There has been something of a movement in Japan over the last couple of years towards the certain sound that first came into being within West Germany in the 1970s. Krautrock, characterised by it’s driving minimalist rhythm and optimistic sound- the sound of Neu!, of Can, of pre-Autobahn Kraftwerk- the sound of the then-future. This revival is therefore a modern take on yesterday’s sound of tomorrow, and it is a revival that has been spearheaded by Tokyo’s Minami Deutsch.
Within the basement of Manchester’s Soup Kitchen, upon a trestle table armed to the teeth with all manner of electronic music gadgetry, Stupid Cosmonaut take to the stage under UV lighting and heavy smoke. They are futurism: stark and industrial in appearance, substance over style – two men barely looking away from the mess of wire and LED in front of them. As the soft analogue synthetic drones begin to pour through the speakers, almost mixing with the smoke, it creates a sound reminiscent of Dignity Of Labour-era Human League, or Brian Eno’s Apollo spacescape experiment. These are gradually joined by a twinkling pattern, almost like a neon skyline coming into focus through the fog and clouds. Stupid Cosmonaut offer the audience the opportunity to use their imagination as they supply the soundtrack to an imaginary movie, a 1980s sci-fi flick that was never made, with Vangelis-like synth sweeps rising above John Carpenter drones and bass lines. In fact, the band seemed particularly indebted to Vangelis’ soundtrack to Blade Runner, to such a point where you found yourself wondering if Stupid Cosmonaut had somehow stumble upon unused ideas for the soundtrack and giving it a showcase to the general public.
The sound grew in intensity and more elements were added, as more smoke poured out of the stage that completely engulfed the duo. The soft-focus synths eventually gave way to techno-inspired beats and repetitive riffs, with tones constantly evolving through gradual modification, keeping the human element alive- man and machine working together perfectly. Across three pieces of music, Stupid Cosmonaut offered the sound of another world, a world of sentient robots, towering skylines and the warm tones of retrofuturistic electronica.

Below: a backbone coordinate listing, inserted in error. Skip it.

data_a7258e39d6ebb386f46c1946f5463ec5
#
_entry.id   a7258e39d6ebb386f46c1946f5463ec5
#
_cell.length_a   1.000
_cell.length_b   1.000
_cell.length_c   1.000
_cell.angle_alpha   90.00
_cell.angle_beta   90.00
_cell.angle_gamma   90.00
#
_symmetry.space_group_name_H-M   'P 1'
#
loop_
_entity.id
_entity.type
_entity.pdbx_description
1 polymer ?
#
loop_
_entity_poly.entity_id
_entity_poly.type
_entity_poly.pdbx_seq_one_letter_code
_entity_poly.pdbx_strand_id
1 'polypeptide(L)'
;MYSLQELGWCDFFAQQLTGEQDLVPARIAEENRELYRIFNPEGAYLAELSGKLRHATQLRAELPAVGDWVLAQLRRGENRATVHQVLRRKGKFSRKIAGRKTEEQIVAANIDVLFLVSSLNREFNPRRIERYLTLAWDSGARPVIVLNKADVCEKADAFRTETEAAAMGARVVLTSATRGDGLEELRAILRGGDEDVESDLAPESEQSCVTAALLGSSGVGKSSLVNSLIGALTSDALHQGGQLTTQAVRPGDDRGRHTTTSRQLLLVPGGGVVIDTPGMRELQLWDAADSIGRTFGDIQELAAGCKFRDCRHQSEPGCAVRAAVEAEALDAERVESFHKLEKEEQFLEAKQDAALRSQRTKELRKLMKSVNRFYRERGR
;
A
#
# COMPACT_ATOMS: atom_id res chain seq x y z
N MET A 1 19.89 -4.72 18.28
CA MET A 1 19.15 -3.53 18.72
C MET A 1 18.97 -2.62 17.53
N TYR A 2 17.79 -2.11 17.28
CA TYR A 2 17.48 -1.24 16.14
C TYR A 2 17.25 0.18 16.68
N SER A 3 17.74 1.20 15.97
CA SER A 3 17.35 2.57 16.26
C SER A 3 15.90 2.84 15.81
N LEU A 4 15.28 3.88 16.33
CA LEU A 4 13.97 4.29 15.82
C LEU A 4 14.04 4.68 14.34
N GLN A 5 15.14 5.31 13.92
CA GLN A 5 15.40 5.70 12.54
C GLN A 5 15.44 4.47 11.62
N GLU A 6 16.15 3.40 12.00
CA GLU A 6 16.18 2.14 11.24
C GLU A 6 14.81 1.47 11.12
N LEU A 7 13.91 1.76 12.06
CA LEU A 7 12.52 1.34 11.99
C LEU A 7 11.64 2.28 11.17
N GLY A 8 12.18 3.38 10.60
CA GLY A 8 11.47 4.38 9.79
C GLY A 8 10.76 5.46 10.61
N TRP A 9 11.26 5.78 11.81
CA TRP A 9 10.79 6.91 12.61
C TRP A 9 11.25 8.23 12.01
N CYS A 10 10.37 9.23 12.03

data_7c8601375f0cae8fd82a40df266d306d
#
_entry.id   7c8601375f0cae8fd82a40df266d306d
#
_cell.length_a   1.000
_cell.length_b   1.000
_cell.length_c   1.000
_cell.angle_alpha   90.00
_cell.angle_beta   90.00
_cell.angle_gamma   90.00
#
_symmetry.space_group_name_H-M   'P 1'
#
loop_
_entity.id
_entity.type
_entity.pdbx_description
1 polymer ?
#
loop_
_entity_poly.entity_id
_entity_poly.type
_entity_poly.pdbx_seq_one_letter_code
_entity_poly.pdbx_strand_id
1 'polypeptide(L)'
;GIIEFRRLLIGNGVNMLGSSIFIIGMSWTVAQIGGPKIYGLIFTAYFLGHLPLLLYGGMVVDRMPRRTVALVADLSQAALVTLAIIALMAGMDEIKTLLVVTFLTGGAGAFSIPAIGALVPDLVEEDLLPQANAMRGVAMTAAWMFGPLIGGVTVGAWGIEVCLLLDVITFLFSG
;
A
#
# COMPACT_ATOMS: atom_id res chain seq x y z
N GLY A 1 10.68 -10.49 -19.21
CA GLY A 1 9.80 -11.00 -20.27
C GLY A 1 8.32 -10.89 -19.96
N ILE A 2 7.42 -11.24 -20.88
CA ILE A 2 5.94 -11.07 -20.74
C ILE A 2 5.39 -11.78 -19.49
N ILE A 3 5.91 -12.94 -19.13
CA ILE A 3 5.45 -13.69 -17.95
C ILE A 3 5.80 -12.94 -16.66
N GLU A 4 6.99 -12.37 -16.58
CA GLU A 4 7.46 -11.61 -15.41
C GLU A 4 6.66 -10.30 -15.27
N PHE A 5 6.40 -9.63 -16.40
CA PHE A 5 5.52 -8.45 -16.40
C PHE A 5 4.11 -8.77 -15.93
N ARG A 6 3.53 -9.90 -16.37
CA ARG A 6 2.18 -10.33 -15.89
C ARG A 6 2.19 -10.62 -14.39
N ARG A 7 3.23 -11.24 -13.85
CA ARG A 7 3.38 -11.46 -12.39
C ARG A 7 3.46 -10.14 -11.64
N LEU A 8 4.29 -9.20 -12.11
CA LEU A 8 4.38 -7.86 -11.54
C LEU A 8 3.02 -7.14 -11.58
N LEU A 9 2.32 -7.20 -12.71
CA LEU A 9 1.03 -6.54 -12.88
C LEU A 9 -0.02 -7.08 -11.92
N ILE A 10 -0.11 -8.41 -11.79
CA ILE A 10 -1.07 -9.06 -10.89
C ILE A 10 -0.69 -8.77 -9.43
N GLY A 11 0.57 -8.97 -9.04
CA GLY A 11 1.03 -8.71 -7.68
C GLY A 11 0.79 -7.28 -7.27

Minami Deutsch took to the stage and started up, two guitars thick with echo making noise for six, before bursting into the kind of one-chord jam that Spacemen 3 prides themselves upon. Machine-like precision from drummer Hikari Sakashita gives a concrete foundation that attaches itself perfectly with the simple but powerful grooves of bassist Keita Ite, providing a platform for the fuzzed-out twin guitar interplay, with the occasional whispered vocal floating above. This is a tight four-piece at the peak of their powers who know each other inside out, able to at the most subtle variance to their playing to allow the tonal journey to continue unabated.
Playing material from their self-titled debut album- such as a gorgeously stratospheric version of ‘Sunrise, Sunset’, as well as a number of tracks from their self-released singles and EPs, Minami Deutsch showed their audience that the band are just as taut and muscular in a live environment as in the studio- all tension and release. The songs invariably burst out of their confides, exploding outwards into extended jams, always keeping the ‘less is more’ output that somewhat defines Kosmische Musik- driving across a pristine autobahn in a Japanese sports car, the music drifting hypnotically out into the appreciative crowd. This is the second time in just over a year that Minami Deutsch have visited Manchester, hopefully they will return soon.
Words and photos by Liam Moody. Minami Deutsch performed at Soup Kitchen on September 19th 2017.
Fancy listening to some of the best artists performing across Manchester in the coming months? Listen below for our latest playlist previewing those in town for this month’s best shows!